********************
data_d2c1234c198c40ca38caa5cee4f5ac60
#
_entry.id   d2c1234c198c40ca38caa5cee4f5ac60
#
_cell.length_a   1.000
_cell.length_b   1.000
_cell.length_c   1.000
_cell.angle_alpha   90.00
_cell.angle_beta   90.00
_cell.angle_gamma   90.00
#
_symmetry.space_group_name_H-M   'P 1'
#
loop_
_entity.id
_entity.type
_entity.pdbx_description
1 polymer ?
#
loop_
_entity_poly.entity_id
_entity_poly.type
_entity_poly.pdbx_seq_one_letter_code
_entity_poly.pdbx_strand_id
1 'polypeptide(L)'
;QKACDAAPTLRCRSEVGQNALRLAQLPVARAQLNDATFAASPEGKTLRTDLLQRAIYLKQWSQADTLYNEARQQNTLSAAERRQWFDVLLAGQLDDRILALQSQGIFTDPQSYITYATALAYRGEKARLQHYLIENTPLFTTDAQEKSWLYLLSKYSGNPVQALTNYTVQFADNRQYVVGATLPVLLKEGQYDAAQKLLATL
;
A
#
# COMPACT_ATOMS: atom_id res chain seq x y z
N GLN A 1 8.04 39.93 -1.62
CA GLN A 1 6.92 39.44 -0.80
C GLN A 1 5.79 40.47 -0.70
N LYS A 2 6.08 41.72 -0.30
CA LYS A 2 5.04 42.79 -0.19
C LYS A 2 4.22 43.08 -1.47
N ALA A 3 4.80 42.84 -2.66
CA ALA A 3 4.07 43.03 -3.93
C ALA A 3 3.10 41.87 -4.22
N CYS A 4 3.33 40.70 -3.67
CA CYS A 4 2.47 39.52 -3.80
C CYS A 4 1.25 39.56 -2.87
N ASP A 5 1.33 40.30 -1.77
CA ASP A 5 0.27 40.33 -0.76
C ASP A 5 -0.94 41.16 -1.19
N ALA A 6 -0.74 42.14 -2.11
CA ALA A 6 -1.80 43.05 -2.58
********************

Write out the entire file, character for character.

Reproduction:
data_d2c1234c198c40ca38caa5cee4f5ac60
#
_entry.id   d2c1234c198c40ca38caa5cee4f5ac60
#
_cell.length_a   1.000
_cell.length_b   1.000
_cell.length_c   1.000
_cell.angle_alpha   90.00
_cell.angle_beta   90.00
_cell.angle_gamma   90.00
#
_symmetry.space_group_name_H-M   'P 1'
#
loop_
_entity.id
_entity.type
_entity.pdbx_description
1 polymer ?
#
loop_
_entity_poly.entity_id
_entity_poly.type
_entity_poly.pdbx_seq_one_letter_code
_entity_poly.pdbx_strand_id
1 'polypeptide(L)'
;QKACDAAPTLRCRSEVGQNALRLAQLPVARAQLNDATFAASPEGKTLRTDLLQRAIYLKQWSQADTLYNEARQQNTLSAAERRQWFDVLLAGQLDDRILALQSQGIFTDPQSYITYATALAYRGEKARLQHYLIENTPLFTTDAQEKSWLYLLSKYSGNPVQALTNYTVQFADNRQYVVGATLPVLLKEGQYDAAQKLLATL
;
A
#
# COMPACT_ATOMS: atom_id res chain seq x y z
N GLN A 1 8.04 39.93 -1.62
CA GLN A 1 6.92 39.44 -0.80
C GLN A 1 5.79 40.47 -0.70
N LYS A 2 6.08 41.72 -0.30
CA LYS A 2 5.04 42.79 -0.19
C LYS A 2 4.22 43.08 -1.47
N ALA A 3 4.80 42.84 -2.66
CA ALA A 3 4.07 43.03 -3.93
C ALA A 3 3.10 41.87 -4.22
N CYS A 4 3.33 40.70 -3.67
CA CYS A 4 2.47 39.52 -3.80
C CYS A 4 1.25 39.56 -2.87
N ASP A 5 1.33 40.30 -1.77
CA ASP A 5 0.27 40.33 -0.76
C ASP A 5 -0.94 41.16 -1.19
N ALA A 6 -0.74 42.14 -2.11
CA ALA A 6 -1.80 43.05 -2.58